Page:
Washington, D.C. — The Trump administration has been openly hostile to climate science and policies aimed at mitigating the worst effects of climate change. They have proposed gutting the budget of the U.S. Environmental Protection Agency, or EPA attempted to undo the Clean Power Plan and are considering pulling the United States from the Paris climate agreement.
President Donald Trump will release a more detailed budget proposal next week, and as he did in his “skinny budget” released in March, he may again call for eliminating the Low-Income Home Energy Assistance Program, or LIHEAP, which helps seniors, people with disabilities, and families with children afford their utility bills.
The Center for American Progress has released a column looking at how Trump’s elimination of LIHEAP would be a huge hit to the budgets of low-income Americans who will now have to choose between heating or cooling their homes or forgoing other basic necessities.
“President Trump campaigned on promises to fight for the forgotten man and woman, but his proposal to eliminate LIHEAP will literally leave millions of struggling Americans out in the cold,” said Eliza Schultz, an author of the column. “As each year brings more and more record breaking temperatures, cutting funding that makes it possible for families to cool and heat their homes will not only set millions of struggling Americans back economically but could even be a death sentence, particularly for households with vulnerable children and seniors.”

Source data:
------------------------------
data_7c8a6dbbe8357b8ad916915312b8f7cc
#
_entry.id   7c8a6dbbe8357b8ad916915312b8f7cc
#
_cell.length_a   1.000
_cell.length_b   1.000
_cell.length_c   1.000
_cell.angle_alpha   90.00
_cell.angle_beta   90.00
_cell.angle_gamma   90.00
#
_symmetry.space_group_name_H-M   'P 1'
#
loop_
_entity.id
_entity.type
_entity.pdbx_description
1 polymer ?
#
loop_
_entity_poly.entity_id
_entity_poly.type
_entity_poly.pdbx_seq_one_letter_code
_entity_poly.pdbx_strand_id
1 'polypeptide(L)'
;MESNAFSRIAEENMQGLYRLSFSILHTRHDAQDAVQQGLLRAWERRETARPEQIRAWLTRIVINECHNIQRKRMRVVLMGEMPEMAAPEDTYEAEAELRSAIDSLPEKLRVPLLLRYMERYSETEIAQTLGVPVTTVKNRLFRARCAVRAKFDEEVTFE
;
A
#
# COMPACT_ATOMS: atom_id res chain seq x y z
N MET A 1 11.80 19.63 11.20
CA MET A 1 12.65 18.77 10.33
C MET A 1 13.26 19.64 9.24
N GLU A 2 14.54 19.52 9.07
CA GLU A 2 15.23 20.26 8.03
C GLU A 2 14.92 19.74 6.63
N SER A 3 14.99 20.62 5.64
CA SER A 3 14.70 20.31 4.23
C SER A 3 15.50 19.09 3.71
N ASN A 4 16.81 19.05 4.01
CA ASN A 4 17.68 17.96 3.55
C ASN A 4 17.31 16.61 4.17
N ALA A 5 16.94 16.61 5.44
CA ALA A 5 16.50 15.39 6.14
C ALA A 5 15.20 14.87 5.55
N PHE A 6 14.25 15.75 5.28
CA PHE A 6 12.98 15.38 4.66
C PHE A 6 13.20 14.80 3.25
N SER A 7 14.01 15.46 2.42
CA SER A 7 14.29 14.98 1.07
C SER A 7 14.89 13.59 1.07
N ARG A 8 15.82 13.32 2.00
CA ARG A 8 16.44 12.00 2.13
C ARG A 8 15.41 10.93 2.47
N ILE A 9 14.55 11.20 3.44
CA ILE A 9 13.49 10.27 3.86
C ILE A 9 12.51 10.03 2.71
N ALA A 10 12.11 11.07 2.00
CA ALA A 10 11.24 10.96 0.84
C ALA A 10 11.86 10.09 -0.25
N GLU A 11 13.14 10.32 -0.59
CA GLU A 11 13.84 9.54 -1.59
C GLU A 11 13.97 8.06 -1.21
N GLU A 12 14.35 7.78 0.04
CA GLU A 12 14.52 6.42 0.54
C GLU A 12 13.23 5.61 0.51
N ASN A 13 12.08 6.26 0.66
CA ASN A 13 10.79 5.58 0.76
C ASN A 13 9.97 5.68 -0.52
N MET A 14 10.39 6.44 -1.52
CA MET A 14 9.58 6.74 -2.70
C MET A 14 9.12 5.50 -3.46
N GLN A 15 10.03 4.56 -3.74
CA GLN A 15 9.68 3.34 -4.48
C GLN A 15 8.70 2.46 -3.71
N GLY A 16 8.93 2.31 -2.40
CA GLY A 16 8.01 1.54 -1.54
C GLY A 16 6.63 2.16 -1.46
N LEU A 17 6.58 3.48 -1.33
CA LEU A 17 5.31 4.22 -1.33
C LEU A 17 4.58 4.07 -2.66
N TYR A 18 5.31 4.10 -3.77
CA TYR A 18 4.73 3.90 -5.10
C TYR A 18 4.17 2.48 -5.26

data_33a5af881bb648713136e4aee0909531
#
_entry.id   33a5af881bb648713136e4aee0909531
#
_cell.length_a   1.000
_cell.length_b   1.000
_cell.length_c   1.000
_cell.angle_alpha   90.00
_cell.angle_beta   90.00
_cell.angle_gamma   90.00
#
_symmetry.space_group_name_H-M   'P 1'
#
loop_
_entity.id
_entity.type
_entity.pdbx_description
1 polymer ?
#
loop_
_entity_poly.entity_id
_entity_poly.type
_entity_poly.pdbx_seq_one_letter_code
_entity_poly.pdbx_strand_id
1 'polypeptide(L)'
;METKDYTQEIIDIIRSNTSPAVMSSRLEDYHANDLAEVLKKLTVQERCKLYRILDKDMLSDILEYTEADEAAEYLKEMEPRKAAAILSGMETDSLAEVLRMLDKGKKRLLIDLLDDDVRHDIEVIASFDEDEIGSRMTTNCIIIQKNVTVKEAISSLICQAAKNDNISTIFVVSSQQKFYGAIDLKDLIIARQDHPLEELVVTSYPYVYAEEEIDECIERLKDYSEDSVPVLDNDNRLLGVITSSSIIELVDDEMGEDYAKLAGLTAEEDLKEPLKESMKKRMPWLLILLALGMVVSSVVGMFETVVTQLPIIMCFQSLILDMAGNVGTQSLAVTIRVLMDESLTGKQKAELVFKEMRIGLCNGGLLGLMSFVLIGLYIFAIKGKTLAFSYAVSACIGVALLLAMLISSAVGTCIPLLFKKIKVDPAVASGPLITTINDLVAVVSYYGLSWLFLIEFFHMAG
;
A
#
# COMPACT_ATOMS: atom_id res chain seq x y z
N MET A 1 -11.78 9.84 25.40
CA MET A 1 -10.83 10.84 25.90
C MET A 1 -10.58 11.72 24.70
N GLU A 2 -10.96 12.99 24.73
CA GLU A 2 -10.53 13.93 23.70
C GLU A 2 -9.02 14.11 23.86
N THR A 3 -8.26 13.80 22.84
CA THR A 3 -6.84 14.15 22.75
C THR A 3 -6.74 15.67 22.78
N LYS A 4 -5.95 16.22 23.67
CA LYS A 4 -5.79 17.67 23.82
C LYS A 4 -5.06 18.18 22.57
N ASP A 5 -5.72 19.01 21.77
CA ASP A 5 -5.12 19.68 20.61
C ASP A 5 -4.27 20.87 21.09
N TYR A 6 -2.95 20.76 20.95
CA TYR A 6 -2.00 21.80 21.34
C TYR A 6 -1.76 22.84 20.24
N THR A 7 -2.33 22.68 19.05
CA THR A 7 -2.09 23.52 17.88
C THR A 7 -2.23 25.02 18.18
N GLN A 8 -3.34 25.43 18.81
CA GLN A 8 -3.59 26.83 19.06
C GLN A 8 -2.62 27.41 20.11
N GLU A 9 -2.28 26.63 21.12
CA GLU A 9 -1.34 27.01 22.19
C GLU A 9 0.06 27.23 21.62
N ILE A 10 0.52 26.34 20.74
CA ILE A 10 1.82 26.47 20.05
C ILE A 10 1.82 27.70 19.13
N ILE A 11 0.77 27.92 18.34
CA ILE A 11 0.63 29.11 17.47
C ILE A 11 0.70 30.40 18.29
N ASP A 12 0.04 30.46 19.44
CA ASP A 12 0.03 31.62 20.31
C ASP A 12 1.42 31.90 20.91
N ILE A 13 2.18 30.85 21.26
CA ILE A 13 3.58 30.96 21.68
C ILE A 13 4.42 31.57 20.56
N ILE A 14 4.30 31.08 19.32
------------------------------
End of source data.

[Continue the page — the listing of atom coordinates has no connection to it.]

Since 1981, LIHEAP has helped low-income, elderly and disabled Americans afford their heating and cooling costs. It costs the country $3.37 billion per year—far less than the subsidies to fossil fuel companies—and helps people who are vulnerable to the extreme temperatures currently being felt over the last few years. Without this assistance, more Americans will have to choose between their utility bills and other necessities and will have negative health outcomes as a result of extreme heat in the summer and cold in the winter.
For more information on this topic or to speak with an expert, contact Tom Caiazza at firstname.lastname@example.org or 202.481.7141.